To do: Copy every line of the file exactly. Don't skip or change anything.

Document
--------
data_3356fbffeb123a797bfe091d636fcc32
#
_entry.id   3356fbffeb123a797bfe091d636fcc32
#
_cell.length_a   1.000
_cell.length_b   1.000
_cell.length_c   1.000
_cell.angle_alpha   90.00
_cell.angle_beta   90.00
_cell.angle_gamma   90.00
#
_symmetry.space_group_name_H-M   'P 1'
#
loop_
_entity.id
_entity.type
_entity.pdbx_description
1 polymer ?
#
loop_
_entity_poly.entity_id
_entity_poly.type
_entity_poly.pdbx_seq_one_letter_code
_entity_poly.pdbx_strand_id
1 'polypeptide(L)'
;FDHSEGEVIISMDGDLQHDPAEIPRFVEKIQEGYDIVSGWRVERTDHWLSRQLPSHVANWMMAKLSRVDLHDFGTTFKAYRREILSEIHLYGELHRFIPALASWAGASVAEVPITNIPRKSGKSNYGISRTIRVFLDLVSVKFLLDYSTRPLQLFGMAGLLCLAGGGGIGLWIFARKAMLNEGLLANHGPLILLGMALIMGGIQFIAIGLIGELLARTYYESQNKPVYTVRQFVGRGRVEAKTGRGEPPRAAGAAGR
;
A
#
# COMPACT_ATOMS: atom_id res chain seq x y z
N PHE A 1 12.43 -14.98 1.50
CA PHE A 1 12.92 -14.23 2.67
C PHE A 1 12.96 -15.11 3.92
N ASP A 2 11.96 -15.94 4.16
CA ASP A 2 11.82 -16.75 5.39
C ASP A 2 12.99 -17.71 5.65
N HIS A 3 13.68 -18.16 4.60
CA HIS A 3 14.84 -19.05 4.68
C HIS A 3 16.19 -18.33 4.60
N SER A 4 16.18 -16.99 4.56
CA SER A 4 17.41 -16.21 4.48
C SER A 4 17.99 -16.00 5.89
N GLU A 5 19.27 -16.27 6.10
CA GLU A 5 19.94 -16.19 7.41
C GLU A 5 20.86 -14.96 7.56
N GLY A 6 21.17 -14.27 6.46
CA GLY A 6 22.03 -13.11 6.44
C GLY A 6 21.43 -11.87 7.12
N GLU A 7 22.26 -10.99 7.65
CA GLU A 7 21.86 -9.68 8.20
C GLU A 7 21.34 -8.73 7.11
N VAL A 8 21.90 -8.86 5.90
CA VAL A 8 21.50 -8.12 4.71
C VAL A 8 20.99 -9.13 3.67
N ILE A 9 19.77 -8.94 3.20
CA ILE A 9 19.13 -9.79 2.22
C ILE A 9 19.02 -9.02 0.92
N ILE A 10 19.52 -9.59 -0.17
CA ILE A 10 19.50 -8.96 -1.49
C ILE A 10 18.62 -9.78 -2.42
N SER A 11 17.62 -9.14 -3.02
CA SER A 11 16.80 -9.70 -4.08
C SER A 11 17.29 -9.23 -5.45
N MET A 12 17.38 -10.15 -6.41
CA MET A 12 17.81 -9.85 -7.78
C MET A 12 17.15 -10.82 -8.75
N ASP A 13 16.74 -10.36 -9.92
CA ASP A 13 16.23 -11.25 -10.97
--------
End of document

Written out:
data_3356fbffeb123a797bfe091d636fcc32
#
_entry.id   3356fbffeb123a797bfe091d636fcc32
#
_cell.length_a   1.000
_cell.length_b   1.000
_cell.length_c   1.000
_cell.angle_alpha   90.00
_cell.angle_beta   90.00
_cell.angle_gamma   90.00
#
_symmetry.space_group_name_H-M   'P 1'
#
loop_
_entity.id
_entity.type
_entity.pdbx_description
1 polymer ?
#
loop_
_entity_poly.entity_id
_entity_poly.type
_entity_poly.pdbx_seq_one_letter_code
_entity_poly.pdbx_strand_id
1 'polypeptide(L)'
;FDHSEGEVIISMDGDLQHDPAEIPRFVEKIQEGYDIVSGWRVERTDHWLSRQLPSHVANWMMAKLSRVDLHDFGTTFKAYRREILSEIHLYGELHRFIPALASWAGASVAEVPITNIPRKSGKSNYGISRTIRVFLDLVSVKFLLDYSTRPLQLFGMAGLLCLAGGGGIGLWIFARKAMLNEGLLANHGPLILLGMALIMGGIQFIAIGLIGELLARTYYESQNKPVYTVRQFVGRGRVEAKTGRGEPPRAAGAAGR
;
A
#
# COMPACT_ATOMS: atom_id res chain seq x y z
N PHE A 1 12.43 -14.98 1.50
CA PHE A 1 12.92 -14.23 2.67
C PHE A 1 12.96 -15.11 3.92
N ASP A 2 11.96 -15.94 4.16
CA ASP A 2 11.82 -16.75 5.39
C ASP A 2 12.99 -17.71 5.65
N HIS A 3 13.68 -18.16 4.60
CA HIS A 3 14.84 -19.05 4.68
C HIS A 3 16.19 -18.33 4.60
N SER A 4 16.18 -16.99 4.56
CA SER A 4 17.41 -16.21 4.48
C SER A 4 17.99 -16.00 5.89
N GLU A 5 19.27 -16.27 6.10
CA GLU A 5 19.94 -16.19 7.41
C GLU A 5 20.86 -14.96 7.56
N GLY A 6 21.17 -14.27 6.46
CA GLY A 6 22.03 -13.11 6.44
C GLY A 6 21.43 -11.87 7.12
N GLU A 7 22.26 -10.99 7.65
CA GLU A 7 21.86 -9.68 8.20
C GLU A 7 21.34 -8.73 7.11
N VAL A 8 21.90 -8.86 5.90
CA VAL A 8 21.50 -8.12 4.71
C VAL A 8 20.99 -9.13 3.67
N ILE A 9 19.77 -8.94 3.20
CA ILE A 9 19.13 -9.79 2.22
C ILE A 9 19.02 -9.02 0.92
N ILE A 10 19.52 -9.59 -0.17
CA ILE A 10 19.50 -8.96 -1.49
C ILE A 10 18.62 -9.78 -2.42
N SER A 11 17.62 -9.14 -3.02
CA SER A 11 16.80 -9.70 -4.08
C SER A 11 17.29 -9.23 -5.45
N MET A 12 17.38 -10.15 -6.41
CA MET A 12 17.81 -9.85 -7.78
C MET A 12 17.15 -10.82 -8.75
N ASP A 13 16.74 -10.36 -9.92
CA ASP A 13 16.23 -11.25 -10.97